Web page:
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2005/0283(COD) - 12/06/2008 Debate in Council

The Council reached a general approach on a draft directive on the promotion of clean and energy efficient road transport vehicles.  The aim is to promote the market for clean and energy efficient vehicles and improve the transport sector's contribution to fulfilling the EU's environment, climate and energy policies. The directive will require authorities and public passenger transport operators to take energy consumption, CO2 emission and other pollutant emissions into account when purchasing a vehicle.

The Council's preparatory bodies made several changes to the Commission's proposal, in particular by re-defining the scope and by introducing the requirement for authorities and operators to take energy and environment impacts into account when purchasing a vehicle while allowing the application of different options for fulfilling this requirement.

The scope of the draft directive has been re-defined in order to achieve coherence with the public procurement directives 2004/17/EC and 2004/18/EC and the public service obligations regulation (EC) 1370/2007. The Commission proposed that authorities and operators should apply a single harmonised method of calculation of lifetime costs when vehicles are purchased without setting any further requirement as to the energy and environmental impact of the purchased vehicle.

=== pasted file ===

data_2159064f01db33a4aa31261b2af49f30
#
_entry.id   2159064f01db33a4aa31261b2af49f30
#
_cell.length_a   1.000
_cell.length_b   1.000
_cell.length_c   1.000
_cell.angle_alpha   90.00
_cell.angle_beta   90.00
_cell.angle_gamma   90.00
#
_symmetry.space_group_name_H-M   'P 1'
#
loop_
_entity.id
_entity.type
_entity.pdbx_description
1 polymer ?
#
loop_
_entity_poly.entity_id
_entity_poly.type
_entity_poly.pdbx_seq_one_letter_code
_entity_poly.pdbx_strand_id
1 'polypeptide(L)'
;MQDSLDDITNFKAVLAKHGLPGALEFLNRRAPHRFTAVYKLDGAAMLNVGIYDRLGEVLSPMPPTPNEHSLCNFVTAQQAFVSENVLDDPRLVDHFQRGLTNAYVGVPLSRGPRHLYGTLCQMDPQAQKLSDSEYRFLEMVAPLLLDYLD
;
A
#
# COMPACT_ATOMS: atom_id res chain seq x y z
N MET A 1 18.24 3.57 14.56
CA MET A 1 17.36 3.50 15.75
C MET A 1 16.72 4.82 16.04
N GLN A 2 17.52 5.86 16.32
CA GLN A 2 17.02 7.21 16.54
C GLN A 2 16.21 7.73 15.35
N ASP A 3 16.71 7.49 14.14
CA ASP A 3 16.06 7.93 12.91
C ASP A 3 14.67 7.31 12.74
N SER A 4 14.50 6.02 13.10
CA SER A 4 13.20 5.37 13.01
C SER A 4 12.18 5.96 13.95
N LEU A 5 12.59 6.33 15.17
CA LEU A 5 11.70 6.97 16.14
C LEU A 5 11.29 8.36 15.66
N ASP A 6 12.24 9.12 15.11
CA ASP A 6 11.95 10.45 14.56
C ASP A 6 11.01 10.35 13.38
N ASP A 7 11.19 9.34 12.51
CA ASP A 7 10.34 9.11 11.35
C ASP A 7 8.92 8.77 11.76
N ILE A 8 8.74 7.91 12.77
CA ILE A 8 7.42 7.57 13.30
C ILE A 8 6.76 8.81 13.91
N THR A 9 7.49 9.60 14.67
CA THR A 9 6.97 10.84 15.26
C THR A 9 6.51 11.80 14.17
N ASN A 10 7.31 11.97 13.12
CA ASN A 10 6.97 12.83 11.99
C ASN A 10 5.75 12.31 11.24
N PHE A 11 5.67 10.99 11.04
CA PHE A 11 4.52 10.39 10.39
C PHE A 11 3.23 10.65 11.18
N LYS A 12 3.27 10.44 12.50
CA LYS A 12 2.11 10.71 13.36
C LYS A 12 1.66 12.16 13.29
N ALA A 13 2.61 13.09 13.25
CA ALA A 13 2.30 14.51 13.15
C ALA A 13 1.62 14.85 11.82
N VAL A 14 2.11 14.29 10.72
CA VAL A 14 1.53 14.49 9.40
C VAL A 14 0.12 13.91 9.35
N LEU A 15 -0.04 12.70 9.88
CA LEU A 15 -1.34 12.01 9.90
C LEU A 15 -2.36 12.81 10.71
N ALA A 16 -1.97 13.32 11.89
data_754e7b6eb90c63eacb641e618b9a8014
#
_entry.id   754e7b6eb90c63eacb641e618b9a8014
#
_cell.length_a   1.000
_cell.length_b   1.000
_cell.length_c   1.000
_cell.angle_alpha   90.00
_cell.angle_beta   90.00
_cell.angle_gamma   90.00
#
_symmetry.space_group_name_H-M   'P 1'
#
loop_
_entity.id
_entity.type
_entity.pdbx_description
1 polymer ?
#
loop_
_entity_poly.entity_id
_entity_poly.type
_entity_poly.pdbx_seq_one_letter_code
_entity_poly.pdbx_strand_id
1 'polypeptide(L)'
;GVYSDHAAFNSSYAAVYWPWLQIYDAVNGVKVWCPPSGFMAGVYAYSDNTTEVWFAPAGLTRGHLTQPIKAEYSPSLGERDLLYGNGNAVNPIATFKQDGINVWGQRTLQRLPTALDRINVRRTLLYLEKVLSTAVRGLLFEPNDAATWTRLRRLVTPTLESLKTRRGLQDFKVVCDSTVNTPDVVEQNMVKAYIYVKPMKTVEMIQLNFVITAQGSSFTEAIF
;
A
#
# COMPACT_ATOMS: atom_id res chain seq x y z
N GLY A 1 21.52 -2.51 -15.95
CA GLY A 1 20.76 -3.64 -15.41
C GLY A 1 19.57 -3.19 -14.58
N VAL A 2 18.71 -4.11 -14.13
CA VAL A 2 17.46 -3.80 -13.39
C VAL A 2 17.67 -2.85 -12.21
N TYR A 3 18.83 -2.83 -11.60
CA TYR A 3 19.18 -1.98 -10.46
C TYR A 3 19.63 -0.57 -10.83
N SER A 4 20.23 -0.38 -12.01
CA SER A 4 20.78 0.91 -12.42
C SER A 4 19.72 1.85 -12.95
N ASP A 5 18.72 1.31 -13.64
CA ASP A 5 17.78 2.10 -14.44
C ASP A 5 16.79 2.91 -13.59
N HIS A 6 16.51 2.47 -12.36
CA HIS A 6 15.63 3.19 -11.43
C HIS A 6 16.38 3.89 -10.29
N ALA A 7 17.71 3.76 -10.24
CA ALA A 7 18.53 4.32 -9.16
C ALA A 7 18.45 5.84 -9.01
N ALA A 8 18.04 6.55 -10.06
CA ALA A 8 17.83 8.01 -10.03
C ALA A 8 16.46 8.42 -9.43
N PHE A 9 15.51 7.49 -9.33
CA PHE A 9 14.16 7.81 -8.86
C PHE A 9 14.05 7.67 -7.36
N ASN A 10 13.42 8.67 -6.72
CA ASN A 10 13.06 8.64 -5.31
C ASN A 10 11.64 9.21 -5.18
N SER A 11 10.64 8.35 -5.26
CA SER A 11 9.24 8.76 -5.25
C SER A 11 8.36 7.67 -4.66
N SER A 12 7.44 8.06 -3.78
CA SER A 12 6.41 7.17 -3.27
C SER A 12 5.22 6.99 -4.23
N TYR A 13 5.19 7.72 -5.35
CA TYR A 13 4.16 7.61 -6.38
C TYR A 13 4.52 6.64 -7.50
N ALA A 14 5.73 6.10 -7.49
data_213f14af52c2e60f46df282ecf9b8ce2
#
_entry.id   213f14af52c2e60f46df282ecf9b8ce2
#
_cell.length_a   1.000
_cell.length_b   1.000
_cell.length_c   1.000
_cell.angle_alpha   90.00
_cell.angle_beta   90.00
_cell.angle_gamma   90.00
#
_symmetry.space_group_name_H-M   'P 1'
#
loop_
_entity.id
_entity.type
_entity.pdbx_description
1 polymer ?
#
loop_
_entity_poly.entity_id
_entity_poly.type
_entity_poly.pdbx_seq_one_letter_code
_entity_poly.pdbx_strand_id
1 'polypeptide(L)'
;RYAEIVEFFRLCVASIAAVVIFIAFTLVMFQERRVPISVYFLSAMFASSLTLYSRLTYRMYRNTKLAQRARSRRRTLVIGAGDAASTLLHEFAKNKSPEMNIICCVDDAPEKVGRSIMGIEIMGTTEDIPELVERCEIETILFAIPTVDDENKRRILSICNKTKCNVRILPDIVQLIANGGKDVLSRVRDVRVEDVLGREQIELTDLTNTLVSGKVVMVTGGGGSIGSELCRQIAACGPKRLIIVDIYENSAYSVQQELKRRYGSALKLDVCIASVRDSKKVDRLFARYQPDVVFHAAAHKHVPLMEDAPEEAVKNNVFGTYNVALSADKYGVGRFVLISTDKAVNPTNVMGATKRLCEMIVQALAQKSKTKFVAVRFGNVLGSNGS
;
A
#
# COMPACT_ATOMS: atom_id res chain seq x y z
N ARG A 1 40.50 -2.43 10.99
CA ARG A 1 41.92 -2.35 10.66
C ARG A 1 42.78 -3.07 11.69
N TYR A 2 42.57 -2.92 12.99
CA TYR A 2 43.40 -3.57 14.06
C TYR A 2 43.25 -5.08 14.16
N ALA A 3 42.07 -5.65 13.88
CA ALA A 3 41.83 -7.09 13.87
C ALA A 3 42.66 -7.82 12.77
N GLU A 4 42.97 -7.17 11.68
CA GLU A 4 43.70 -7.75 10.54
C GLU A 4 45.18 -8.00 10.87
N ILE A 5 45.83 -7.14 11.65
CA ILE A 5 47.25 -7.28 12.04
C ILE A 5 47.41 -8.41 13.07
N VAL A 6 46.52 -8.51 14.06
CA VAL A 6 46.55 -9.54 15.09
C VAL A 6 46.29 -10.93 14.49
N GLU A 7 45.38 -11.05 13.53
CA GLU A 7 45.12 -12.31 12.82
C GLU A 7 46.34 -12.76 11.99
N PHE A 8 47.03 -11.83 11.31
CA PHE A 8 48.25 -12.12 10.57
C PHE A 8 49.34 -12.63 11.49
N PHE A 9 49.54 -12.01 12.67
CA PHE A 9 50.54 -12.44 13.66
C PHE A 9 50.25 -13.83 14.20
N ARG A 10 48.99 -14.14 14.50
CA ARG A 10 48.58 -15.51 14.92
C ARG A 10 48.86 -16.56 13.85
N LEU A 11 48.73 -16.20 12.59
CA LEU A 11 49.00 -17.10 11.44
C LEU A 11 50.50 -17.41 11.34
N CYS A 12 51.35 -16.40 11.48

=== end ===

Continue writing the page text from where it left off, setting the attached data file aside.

The text agreed by the Council requires authorities and operators to take energy and environmental impacts into account when purchasing a road transport vehicle - including at least the energy consumption, the CO2 emissions and the pollutant emissions - and provides for two options to fulfil this requirement. These options are:

a) setting of technical specifications for energy and environmental performance in the documentation for the purchase of road transport vehicles or including energy;

b) environmental impacts in the purchasing decision. In cases where a procurement procedure is applied, this must be done by using these impacts as award criteria and in cases where these impacts are monetised for inclusion in the purchasing decision, a harmonised methodology as set out in the draft directive needs to be used.

Such flexibility as to the options will permit the purchasing authorities and operators to reflect better the diversity of local environmental issues and priorities. Member States will have two years from the entry into force of the directive to transpose its provisions.